Texting and Driving

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Bill was the perfect kid. Everyone liked him and he got nothing but straight A’s in school. He never took drugs or even touched a beer in his life. One day he was driving home after he finished a social studies project at his friends. Bill never reached home. While going through a 4-way intersection, he read a text and didn’t see the SUV coming the other way. The car was on him like a missile and he died instantly. He made a mistake, and it ended up costing him his life. Suddenly all the people who loved him and looked up to him had an enormous hole in their hearts. His parents were going to miss some countless memories like him get married, have children, and growing up because he died of a simple text message. Unfortunately, situations like this one are occurring more and more. In order to increase driving safety, you need to take more driving precautions with your cell phone, and the government needs to enforce texting while driving laws more.

One reason some action needs to be taken is the shocking statistics and consequences about distracted driving. The Pew Internet and American Life Project’s surveys showed that 75% of kids between the ages of twelve and seventeen have a cell phone; 34% of them said they have texted and driven before. This is a reason for concern. It’s incredibly tempting for those kids to pull out their cell phone and start texting while they are on the road. Deaths from distracted driving and drunk driving are quite similar. The NHTSA found out that 5,870 people were killed along with 515,000 people, some of which were young children, nationwide being injured because of distracted driving in 2008 alone. Compare that to 11,773 people who died in drunk driving accidents. Another stunning statistic is that 16% of all fatal crashes involving kids 20 years or younger was because of distracted driving. That’s a significant amount of kids with potentially bright futures that lost their lives. Imagine if that was you or a family member that was killed because of something as simple as a text message. What if you were the one who killed someone while texting? How would you deal with the guilt? I believe that these figures should stand out to the government, and require them to take action against it.

Although the government is beginning to help solve this problem, they could help further by implementing laws against texting while driving, and police officer could enforce laws that are already passed. Only eighteen states had texting while driving laws in 2009. That’s thirty-two states where texting is okay in a car. Sure, some cities per state have made it illegal to text and drive, but every state needs to make these laws official. That would send a message to all drivers, new or old, that the government is serious about preventing it. Both national and local governments are already beginning to take positive action toward texting while driving laws. For example, Congress has proposed a bill that would give states that ban texting while driving laws more money. As a teen, you could get together in your town and send a letter to a local representative stating your concerns and possible solutions to the problem. The government is beginning to introduce laws to help with this monumental problem, but you can also help by being more careful and helping yourself stay safe while driving.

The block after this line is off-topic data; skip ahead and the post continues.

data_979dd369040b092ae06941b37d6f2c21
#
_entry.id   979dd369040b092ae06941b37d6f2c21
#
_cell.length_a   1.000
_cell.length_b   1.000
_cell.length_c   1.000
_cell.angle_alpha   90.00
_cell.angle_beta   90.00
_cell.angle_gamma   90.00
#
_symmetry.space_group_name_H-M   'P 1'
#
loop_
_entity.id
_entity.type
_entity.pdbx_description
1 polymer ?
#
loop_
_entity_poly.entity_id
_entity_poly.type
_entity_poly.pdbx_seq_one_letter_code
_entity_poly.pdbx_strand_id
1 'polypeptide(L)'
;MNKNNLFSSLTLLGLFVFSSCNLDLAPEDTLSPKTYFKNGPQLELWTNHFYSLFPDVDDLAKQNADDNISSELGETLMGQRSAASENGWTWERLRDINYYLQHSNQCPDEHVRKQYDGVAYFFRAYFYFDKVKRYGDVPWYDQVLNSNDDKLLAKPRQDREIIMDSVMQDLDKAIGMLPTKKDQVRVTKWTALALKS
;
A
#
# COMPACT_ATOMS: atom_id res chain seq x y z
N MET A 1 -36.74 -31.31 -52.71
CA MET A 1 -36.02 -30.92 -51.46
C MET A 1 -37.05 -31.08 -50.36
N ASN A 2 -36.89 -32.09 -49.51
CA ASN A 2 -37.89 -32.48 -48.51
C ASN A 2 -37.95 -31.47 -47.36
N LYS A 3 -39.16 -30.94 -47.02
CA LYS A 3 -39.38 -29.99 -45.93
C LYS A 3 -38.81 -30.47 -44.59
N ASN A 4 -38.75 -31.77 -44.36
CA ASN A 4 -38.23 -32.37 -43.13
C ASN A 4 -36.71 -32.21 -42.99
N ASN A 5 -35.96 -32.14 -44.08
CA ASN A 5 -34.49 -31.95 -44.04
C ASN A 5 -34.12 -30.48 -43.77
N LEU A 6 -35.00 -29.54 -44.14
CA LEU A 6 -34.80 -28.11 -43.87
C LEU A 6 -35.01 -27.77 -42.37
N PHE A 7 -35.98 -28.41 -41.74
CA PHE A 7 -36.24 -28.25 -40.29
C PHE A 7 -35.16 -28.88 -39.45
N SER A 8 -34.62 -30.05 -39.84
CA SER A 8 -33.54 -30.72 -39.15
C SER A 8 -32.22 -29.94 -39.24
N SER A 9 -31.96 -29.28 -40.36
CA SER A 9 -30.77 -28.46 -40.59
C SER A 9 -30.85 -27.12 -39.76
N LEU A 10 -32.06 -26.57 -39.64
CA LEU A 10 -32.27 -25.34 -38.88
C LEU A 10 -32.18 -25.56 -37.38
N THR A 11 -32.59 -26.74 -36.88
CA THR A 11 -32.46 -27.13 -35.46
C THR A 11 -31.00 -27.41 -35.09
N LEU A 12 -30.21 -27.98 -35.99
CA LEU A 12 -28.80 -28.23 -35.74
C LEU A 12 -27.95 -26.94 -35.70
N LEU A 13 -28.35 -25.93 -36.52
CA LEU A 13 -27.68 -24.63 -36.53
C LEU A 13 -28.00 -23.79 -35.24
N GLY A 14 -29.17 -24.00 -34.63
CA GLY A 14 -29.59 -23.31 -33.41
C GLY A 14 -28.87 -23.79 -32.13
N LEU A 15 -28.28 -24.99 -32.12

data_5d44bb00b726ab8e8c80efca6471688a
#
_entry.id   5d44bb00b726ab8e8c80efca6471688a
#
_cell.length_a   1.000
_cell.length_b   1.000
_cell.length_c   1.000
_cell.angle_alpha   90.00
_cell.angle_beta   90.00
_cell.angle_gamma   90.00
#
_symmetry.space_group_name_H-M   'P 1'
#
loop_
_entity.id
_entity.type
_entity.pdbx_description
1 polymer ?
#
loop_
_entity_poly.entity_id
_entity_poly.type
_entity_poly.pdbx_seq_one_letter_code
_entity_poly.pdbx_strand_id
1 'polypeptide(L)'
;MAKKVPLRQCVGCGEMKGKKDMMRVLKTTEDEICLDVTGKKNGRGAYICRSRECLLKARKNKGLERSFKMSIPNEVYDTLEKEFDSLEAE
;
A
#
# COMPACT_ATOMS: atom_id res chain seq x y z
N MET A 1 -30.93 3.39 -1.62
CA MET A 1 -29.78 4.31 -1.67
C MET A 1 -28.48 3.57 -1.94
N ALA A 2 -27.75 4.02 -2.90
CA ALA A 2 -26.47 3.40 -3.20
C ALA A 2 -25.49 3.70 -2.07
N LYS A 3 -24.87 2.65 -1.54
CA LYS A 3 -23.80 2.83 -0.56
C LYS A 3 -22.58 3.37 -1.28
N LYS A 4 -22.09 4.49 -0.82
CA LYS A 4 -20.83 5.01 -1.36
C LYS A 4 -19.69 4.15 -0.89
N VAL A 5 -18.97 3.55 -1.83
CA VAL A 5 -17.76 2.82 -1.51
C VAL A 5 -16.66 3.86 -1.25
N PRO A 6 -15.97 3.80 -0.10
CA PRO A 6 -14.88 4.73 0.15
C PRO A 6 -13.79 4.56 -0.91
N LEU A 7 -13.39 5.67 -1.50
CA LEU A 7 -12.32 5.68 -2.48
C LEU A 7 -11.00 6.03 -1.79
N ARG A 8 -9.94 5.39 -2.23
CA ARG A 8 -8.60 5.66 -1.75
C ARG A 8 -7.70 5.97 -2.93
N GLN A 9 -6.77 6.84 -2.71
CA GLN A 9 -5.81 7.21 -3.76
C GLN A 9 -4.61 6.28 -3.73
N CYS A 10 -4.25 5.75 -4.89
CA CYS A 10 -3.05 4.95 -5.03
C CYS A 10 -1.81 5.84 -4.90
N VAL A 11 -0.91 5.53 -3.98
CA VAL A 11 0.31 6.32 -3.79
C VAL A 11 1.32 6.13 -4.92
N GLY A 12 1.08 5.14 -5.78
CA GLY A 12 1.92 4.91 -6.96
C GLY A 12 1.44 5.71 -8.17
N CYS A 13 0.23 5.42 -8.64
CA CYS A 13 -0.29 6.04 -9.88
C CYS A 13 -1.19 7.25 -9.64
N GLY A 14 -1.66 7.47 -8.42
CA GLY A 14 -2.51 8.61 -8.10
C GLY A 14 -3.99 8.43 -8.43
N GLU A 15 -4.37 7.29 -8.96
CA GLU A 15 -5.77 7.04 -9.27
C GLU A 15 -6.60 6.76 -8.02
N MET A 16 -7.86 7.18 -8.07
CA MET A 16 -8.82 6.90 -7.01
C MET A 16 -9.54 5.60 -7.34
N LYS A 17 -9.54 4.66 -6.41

If you get in a car accident as a teen, the police will suspend your license until you’re 18. You will lose all driving privileges until you reach the proper age. That would mean you have to have your parents take you everywhere. These simple precautions could keep you safe and allow you to keep your license. Some drivers are already taking a precaution by giving their phone to a friend or putting it away before they begin to drive. This is an excellent idea because it completely eliminates the distraction of using your cell phone. I know when I ride with my mom or dad, their phone is either in the pocket door or sitting in a cup holder away from them. Another precaution you could take is to put your phone at eye level if you do need to look at a text. If it is entirely essential that you look at a text, even though you should ignore it if at all possible, you could at least see what the car in front of you is doing if your phone is up near your eyes. One final precaution you could possibly take is putting your phone on silent or turning it off completely. This way if you get a text, you won’t hear it and you won’t pay any attention to your phone. I know some people might not like this idea because a parent might need to get a hold of you, even though that is a hazard within itself; it might end up saving your life if their texts could wait until you reach your destination. These basic precautions could make your driving experience much safer.

Driving and your social life are probably among the most significant parts of your life right now. Your safety and your future should be very important too. All you need to do is take simple precautions and warn people about the dangers of texting and driving. Warn your parents. Warn your friends. Warn everyone you know. Next time you or a family member starts to drive, think about what it would be like if that person no longer existed. What would it be like without them? With a minimal amount of help from the government and taking some action yourself, you could avoid a fatal mistake.





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